Understanding Diastasis Recti


11th June 2018

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Understanding Diastasis Recti

What is it?

During pregnancy the uterus stretches which can cause the rectus abdominis muscles, that meet in the middle of the abdomen, to separate. A diastasis is the thinning and weakening of the connective tissue (linea alba) that connects the left and right sides of the rectus abdominis muscle.

In mum terms, this can be a frustrating post baby tummy protrusion that won’t shift even when the baby weight is long gone! While this is not an everyday conversation, there is a strong chance that many of us actually have or have previously struggled with this condition. In fact 98% of women are said to have suffered with this condition post-delivery. While diastasis recti is most common in pregnant women men and children can also suffer as well. The condition is actually related to internal abdominal pressure which might occur post- surgery, an injury or more commonly, from exercising incorrectly with a lack of pelvic floor and abdominal connection.  The main thing is not to despair as there are ways to help your diastasis.

Firstly, how you can check for Diastasis Recti

A lot of women believe performing endless crunches and sit ups post pregnancy will bring their flat tummy back but this can actually have a harmful affect and do quite the opposite. These exercises should be avoided until you are 100% sure that your abdominis are back together. In fact, performing such exercises when a diastasis is present can cause long term damage, and further complications such as hernias.

Diastasis is a gap of more than 2 cm between the ab muscles (this can be measured by 2/3 fingers in an at home check. Here are some simple steps to help you check:

  1. Lie on your back, knees bent and feet flat on the floor
  2. Place your fingers on your belly button
  3. Lift your head slightly off the floor as if to do a stomach crunch connecting your abdominals. Press down gently between your abs – if there is a gap here that is the diastasis.
  4. Perform these tests around your belly button (above, below) so you can measure if there is a gap in different places.

So what can you do about it?

Small separations can be helped at home with specific exercises, however very large separations are slightly more complicated and are best checked by a professional medic. Comprehensive movements such as squats are suitable to help strengthen the entire body with correct technique and posture. Along with this, exercises that help draw the abdominals back to the center will help strengthen and correct the diastasis. When exercising, firstly connect your Pelvic Floor.  This is a zipping up sensation from your back passage to your front – along with the feeling of stopping pee!  Once this is connected draw upwards and in. Exhale on the ‘action’ or challenging part of the exercise and recruit your abdominals by imagining a corset being pulled in around you, drawing into your center. This will help the abdominals to wrap around you and draw inwards. Look to have ribcage closure, this is were the ribs are softly drawn in and down towards your pelvis so your ribs float in alignment with the pelvis.  Avoid extending the spine (bending your back) by flaring your ribs.  Use your in breath when stationary or when you are able to maintain connection of your abdominals.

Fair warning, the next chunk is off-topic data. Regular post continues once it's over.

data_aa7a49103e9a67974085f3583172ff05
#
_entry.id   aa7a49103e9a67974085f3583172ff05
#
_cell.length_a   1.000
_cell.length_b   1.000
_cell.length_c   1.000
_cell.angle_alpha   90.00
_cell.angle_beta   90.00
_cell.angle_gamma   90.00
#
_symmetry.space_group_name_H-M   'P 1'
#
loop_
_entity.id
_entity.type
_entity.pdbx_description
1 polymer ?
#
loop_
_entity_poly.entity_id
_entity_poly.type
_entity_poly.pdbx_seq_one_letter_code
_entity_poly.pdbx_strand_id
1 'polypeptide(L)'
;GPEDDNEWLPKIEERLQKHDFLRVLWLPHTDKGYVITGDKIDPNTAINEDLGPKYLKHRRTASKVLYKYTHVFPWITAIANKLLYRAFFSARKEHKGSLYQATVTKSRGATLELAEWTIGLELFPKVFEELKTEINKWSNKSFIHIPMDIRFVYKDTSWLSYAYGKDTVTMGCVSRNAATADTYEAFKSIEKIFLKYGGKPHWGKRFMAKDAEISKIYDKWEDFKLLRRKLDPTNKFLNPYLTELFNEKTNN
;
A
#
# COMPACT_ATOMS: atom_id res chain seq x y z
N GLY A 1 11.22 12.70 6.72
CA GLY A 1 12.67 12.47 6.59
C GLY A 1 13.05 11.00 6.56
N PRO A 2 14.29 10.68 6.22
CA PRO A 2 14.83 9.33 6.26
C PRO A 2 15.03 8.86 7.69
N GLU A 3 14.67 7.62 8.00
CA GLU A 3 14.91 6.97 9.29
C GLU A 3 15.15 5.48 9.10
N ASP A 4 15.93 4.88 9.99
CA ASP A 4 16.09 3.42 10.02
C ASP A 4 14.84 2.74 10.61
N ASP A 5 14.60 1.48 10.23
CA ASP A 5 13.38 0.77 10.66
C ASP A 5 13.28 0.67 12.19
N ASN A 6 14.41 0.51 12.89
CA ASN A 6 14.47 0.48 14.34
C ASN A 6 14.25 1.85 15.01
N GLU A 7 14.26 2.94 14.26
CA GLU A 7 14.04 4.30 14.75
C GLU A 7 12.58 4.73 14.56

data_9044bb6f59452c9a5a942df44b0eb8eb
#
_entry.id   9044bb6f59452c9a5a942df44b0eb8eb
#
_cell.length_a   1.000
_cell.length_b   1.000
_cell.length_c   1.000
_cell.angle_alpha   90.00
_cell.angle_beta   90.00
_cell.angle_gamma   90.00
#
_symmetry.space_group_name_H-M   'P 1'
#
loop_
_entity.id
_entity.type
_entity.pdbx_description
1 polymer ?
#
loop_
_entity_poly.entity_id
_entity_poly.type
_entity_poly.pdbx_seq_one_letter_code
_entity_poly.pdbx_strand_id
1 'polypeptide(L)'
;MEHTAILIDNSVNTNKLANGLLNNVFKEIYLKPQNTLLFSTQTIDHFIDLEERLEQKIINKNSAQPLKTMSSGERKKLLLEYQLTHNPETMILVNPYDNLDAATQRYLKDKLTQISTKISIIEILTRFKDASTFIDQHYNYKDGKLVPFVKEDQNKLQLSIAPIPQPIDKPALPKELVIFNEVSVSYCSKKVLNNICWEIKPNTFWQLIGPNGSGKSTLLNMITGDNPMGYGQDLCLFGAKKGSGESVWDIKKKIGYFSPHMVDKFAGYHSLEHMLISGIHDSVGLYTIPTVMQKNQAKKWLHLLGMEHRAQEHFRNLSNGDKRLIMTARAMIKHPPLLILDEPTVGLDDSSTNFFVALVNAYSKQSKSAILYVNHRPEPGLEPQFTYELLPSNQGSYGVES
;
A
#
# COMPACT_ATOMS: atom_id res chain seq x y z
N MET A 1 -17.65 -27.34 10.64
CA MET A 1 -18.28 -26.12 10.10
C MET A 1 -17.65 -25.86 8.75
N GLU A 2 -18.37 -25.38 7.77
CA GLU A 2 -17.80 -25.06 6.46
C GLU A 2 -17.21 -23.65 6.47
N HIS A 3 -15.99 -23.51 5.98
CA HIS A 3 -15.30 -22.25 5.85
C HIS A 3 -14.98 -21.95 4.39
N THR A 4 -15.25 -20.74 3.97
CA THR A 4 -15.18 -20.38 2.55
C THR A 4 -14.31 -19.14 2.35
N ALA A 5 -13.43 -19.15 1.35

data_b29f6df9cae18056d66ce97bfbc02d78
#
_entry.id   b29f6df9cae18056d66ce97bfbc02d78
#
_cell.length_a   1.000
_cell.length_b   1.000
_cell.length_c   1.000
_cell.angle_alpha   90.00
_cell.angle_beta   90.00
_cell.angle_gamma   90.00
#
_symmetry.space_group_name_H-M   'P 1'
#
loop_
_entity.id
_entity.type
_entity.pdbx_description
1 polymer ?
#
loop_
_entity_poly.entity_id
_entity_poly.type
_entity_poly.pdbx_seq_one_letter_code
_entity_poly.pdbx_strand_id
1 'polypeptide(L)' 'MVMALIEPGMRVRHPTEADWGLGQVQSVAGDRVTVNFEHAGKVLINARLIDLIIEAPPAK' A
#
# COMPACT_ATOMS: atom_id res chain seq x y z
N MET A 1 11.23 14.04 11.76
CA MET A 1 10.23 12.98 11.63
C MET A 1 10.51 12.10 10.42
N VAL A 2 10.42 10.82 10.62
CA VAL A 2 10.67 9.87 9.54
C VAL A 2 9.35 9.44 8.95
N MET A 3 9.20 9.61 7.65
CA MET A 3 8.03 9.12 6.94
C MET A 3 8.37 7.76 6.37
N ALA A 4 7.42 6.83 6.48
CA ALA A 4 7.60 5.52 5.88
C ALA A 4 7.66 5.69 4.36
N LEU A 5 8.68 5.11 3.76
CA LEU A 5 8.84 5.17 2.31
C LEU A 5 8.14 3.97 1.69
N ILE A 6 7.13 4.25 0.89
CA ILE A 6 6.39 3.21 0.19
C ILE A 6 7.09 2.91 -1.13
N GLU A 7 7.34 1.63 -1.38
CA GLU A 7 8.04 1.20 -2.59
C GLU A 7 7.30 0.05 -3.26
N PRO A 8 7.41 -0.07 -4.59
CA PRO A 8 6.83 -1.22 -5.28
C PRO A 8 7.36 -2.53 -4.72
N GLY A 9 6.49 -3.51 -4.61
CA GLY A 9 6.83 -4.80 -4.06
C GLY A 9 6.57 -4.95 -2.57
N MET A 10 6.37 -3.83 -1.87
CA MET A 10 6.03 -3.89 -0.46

Exercises designed to strengthen your deepest abdominal muscles such as the following are great to implement into your post baby exercise routine (when you’re ready of course!):

Cat: Start in four point kneeling with a neutral spine and pelvis*.   On your exhale, tuck your pelvis under using your core, lengthening your spine & pelvis into a c-shape. Avoid pushing into your mid back (bra strap area). Feel length between each vertebra. Return to start position and repeat 10 times.

Wall Sit: Lean against a wall with your head, shoulder blades and sacrum (large bony part of spine above your coccyx) against the wall – in neutral spine and pelvis*.  Connect your pelvic floor and abdominals and hold the position breathing slowly.

Side Plank: Laying on your side, have a neutral spine and pelvis*, along with your shoulder and hips stacked over one another.  Connect your pelvic floor and abdominals (remembering ribcage closure) and lift your hip off the floor, ensuring your hand is directly under your shoulder socket (you can lean on your elbow if preferred).  Hold this position for 30 secs.  Release and repeat 2-3 times on each side.

Single Leg Slide: Start with a neutral spine and pelvis*. Exhale, connect your pelvic floor and abdominals and slide one leg along the floor maintaining a neutral posture throughout. On your next exhale draw the leg in (remembering ribcage closure).  Repeat 5 x on each leg.

*For more information on neutral spine and pelvis and correct posture when exercising and during every day activities  follow niix on Instagram @niix.fit

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